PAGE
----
24 August 2007

Oh, the humanity!

Seeing this Crowded House appearance in the studios of Santa Monica's station KCRW stuck with me. It's not just the music but the talk that's memorable.

After the death of drummer Paul Hester a few years ago, Crowded House's other remaining musicians -- and Neil Finn's sons, Liam and Elroy, started picking up guitars and playing together. They felt good and decided to be Crowded House again.

I love the story Neil tells here (minute 17) about how Nick had sent out a terse text message putting a call out for a drummer; the next morning his text was quoted in a front-page story in the Melbourne city paper and they were subsequently swamped with thousands of applications. But they narrowed it down to auditions of 45 drummers in 5 cities in 10 days (!) and about midway through they liked Matt Sherrod in L.A.

So did we when we saw the re-formed band at the Fillmore Auditorium in Denver. Sherrod (say sha-rod') has worked with another perfectionist, Beck, and it shows in his assured work. Here on this KCRW appearance we get another interesting story (well, Neil kind of makes him tell it): Matt's dad was a stuntman and Sherrod has fond but terrifying memories of his teenaged times spent with his dad teaching him to ride straddling two horses at once, also known as "riding Roman." Sherrod is happily stationery on the drummer's stool now, however, giving drive and power with beats that are supple and sophisticated, a nice fit for Crowded House's luscious catalog of songs. He's a pleasure to watch, too, as he's clearly digging on learning this entirely new river of music.

Neil's hissy fit when he couldn't pry his guitar pick out at the end of the third song was interesting, and some of the banter revealed the ego-jabbing, not-so-nice aspects of being in a band. Neil seems to like control, getting the last word in, being the smartest guy in the room. He gave himself an endearing bitch-slap at the end with his remark about "instant karma" catching up with him, but I bet he'd cringe if he saw parts of this performance again.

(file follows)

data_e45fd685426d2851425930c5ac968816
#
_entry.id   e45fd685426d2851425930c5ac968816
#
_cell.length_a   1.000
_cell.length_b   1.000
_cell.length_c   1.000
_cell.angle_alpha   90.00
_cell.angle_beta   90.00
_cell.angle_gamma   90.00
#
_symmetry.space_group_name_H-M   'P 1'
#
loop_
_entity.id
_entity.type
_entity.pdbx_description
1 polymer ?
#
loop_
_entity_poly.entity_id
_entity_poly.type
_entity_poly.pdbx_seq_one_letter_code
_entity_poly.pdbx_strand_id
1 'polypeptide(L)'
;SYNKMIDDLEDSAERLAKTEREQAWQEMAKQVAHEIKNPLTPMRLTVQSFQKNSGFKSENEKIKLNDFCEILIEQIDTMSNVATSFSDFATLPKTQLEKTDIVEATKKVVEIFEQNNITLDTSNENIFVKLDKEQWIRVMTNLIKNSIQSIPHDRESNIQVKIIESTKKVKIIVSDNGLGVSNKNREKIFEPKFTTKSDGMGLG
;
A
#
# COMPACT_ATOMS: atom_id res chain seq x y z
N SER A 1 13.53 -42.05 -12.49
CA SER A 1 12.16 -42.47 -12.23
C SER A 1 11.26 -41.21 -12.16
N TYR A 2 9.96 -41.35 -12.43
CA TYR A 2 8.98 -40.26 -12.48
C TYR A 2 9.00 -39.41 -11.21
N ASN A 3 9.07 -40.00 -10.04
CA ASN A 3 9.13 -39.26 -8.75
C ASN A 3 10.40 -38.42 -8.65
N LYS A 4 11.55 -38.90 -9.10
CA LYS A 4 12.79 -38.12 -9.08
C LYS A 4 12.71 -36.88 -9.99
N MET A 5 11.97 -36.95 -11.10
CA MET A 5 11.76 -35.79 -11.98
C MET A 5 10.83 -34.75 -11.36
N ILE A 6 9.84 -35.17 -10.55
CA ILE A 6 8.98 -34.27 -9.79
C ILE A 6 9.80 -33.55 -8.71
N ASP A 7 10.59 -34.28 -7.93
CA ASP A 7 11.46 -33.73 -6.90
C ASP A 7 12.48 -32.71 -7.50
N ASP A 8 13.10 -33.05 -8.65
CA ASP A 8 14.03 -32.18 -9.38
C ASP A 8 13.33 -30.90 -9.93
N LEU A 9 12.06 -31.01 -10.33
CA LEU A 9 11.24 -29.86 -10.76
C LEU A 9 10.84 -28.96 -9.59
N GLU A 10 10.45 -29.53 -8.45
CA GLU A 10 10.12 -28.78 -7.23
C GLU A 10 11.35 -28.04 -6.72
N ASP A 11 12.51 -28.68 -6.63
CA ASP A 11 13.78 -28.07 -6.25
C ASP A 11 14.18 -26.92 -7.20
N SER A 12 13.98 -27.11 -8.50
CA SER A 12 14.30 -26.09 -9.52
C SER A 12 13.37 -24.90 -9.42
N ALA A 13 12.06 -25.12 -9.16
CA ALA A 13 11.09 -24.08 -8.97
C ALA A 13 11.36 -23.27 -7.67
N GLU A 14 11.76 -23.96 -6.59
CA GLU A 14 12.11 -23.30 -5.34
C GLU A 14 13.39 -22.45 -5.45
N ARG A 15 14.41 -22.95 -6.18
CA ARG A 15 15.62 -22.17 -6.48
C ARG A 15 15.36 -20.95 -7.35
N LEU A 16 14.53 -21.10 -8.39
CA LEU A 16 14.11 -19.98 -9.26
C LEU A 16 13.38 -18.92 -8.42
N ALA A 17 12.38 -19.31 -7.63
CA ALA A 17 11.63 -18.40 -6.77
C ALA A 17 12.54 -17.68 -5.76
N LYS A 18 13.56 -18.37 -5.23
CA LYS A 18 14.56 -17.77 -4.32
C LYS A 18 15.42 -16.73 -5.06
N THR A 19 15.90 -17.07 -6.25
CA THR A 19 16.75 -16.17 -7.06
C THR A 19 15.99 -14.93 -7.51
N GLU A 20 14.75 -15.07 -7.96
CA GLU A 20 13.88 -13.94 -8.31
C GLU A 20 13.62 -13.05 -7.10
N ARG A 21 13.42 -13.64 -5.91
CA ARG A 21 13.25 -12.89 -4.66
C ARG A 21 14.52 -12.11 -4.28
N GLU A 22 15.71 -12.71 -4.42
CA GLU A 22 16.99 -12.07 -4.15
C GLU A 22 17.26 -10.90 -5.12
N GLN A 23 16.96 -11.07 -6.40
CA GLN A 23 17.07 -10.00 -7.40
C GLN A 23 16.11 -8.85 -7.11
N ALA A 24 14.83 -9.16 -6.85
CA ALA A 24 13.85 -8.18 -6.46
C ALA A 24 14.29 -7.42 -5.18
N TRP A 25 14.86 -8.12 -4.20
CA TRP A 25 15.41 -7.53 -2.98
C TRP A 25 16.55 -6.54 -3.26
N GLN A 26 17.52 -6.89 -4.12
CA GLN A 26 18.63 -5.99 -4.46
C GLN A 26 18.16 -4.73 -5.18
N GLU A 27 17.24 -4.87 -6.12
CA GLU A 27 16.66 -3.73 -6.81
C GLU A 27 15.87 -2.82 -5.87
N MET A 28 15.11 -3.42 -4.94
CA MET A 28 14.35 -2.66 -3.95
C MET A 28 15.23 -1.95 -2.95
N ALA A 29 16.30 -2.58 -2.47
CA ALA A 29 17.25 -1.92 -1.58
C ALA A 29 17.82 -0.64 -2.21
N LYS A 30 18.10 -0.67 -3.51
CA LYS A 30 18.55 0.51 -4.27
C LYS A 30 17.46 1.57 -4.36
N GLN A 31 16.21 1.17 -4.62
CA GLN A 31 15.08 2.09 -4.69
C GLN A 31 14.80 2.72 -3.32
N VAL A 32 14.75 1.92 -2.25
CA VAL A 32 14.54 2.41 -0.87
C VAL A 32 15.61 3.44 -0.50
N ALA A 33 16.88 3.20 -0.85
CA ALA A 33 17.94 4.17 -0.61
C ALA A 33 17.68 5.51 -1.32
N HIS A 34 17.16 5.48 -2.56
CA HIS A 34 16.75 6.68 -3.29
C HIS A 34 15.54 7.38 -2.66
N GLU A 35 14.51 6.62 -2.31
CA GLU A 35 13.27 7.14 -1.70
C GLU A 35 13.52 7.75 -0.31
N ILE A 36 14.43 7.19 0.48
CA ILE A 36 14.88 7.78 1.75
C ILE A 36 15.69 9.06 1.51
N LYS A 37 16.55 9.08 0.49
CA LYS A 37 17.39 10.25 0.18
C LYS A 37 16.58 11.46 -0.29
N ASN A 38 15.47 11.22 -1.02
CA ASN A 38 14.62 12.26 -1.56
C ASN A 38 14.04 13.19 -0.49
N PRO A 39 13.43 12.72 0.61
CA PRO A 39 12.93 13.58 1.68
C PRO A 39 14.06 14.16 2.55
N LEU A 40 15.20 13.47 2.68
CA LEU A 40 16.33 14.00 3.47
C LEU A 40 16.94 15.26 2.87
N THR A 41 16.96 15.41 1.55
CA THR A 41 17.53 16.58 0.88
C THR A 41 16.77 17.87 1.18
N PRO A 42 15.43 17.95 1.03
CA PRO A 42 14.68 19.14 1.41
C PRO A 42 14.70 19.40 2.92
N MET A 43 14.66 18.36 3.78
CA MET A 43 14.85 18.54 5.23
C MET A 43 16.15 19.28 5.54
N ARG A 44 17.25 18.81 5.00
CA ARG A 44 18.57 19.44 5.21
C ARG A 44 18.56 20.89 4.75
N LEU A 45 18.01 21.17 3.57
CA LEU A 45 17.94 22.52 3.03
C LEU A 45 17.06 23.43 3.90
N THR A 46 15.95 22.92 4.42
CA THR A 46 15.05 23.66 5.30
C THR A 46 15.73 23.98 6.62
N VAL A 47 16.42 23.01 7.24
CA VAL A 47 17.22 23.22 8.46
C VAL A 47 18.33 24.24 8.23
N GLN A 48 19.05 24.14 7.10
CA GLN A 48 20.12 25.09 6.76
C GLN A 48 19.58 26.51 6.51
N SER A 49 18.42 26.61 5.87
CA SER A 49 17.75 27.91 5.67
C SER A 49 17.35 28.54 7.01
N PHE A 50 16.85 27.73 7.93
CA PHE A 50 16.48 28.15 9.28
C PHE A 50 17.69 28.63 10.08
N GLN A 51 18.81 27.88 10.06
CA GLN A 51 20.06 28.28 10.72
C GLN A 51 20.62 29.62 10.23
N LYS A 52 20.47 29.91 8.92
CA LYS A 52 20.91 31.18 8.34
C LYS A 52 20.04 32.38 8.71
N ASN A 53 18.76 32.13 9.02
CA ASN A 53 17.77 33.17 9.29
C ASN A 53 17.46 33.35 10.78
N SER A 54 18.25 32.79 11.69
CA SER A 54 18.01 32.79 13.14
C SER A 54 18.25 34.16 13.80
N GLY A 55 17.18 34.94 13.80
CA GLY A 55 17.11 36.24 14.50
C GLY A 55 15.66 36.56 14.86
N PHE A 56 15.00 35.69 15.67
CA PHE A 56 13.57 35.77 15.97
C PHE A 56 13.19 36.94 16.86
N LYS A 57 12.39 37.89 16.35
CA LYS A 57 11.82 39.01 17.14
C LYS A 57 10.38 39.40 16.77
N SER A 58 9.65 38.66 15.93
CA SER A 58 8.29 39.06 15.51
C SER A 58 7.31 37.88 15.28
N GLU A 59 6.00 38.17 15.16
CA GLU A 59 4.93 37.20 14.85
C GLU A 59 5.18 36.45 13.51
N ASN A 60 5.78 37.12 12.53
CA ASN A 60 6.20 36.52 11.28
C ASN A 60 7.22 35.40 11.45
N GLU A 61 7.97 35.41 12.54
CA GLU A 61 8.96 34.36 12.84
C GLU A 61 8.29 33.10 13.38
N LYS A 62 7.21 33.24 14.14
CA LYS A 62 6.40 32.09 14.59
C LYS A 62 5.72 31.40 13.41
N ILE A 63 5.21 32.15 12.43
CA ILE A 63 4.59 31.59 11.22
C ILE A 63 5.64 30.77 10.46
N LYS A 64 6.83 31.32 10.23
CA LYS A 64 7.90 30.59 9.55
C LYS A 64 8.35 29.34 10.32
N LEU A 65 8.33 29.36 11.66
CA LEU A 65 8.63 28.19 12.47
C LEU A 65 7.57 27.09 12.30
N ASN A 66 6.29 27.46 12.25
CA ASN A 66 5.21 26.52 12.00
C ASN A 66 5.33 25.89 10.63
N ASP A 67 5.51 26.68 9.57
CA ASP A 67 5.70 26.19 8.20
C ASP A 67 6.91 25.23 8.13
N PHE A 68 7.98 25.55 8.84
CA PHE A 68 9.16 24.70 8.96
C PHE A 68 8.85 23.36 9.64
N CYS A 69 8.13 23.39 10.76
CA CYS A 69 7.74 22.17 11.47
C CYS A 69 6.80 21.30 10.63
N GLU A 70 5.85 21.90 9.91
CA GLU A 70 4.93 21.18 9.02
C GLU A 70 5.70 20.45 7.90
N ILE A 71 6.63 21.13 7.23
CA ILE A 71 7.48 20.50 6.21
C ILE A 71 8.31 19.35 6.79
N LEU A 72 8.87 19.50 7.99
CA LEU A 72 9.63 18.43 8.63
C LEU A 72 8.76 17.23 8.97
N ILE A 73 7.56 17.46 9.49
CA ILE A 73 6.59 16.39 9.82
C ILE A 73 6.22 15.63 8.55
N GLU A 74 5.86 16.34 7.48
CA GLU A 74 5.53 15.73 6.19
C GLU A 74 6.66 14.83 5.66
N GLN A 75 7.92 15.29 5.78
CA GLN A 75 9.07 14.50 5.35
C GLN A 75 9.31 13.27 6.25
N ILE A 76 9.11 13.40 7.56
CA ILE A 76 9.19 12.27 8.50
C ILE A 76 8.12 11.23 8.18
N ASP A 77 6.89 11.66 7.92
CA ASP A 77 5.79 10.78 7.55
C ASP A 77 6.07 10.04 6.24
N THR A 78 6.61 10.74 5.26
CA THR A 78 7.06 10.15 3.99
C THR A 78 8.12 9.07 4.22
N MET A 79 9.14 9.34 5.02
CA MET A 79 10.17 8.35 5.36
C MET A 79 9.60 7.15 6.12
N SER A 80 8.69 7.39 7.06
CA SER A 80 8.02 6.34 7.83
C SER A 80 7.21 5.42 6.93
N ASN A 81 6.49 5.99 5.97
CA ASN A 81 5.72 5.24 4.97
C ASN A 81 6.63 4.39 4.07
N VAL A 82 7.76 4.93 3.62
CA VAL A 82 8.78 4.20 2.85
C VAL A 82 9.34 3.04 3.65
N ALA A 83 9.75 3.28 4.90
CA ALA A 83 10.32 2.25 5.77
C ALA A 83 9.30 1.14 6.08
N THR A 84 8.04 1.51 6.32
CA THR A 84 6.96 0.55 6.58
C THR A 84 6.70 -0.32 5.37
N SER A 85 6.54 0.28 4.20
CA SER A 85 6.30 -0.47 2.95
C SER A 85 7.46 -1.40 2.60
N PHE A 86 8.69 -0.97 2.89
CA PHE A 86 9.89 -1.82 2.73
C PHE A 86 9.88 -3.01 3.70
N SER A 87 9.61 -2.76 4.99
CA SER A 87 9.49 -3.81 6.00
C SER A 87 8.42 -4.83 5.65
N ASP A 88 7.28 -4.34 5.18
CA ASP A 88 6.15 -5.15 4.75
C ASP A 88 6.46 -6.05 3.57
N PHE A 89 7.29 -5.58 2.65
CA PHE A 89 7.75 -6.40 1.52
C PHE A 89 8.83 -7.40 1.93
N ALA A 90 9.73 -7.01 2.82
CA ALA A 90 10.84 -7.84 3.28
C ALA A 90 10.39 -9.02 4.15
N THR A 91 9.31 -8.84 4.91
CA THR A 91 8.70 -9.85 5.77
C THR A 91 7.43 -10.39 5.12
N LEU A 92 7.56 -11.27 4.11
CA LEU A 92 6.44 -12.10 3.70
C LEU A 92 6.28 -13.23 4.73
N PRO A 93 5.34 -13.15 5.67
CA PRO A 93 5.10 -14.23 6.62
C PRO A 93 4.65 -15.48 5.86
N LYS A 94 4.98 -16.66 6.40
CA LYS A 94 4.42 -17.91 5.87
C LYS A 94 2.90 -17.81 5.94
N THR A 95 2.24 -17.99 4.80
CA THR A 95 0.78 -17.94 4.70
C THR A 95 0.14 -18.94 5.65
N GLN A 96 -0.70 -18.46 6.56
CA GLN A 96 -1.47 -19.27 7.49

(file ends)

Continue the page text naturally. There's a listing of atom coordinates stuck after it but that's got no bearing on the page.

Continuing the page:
It's a pleasure seeing Elroy Finn here, btw -- I still have a shirt he signed for me when he was a little kid at the Fox Theatre one excellent night, and it's fun to imagine him off doing archaeology in Jordan with his pals.

I thought I might get emotional when I heard "Fall At Your Feet" here. I was feeling incredibly grateful to my husband for being there for me and incredibly sad about how I had earlier vanished so quickly that he couldn't give me help when I needed it. I had gotten tunnel vision and lost consciousness inside the theater and was helped outside by a medic. I couldn't even see properly again until my sweetie was right there next to me a minute or two later. I felt fine after cooling off and drinking a pint of water. I'd had a beer on not very much dinner and gotten overheated, I think. But I felt good again, happily relinquished my wristband, and then we went back to the show, which was great.

When we had gotten settled in a new, cooler spot next to the soundboard and under a vent, and my sweetie went up to tell our friends where we were, the memory of just before blacking out came back and I felt so sad at how vulnerable I had been. That's when the band played "Fall At Your Feet" and I just wept through it, in sadness and in gratitude to my sweetie, through the whole song. I still feel a little shocked by that whole sequence of events -- it was terrifying to lose control like that.

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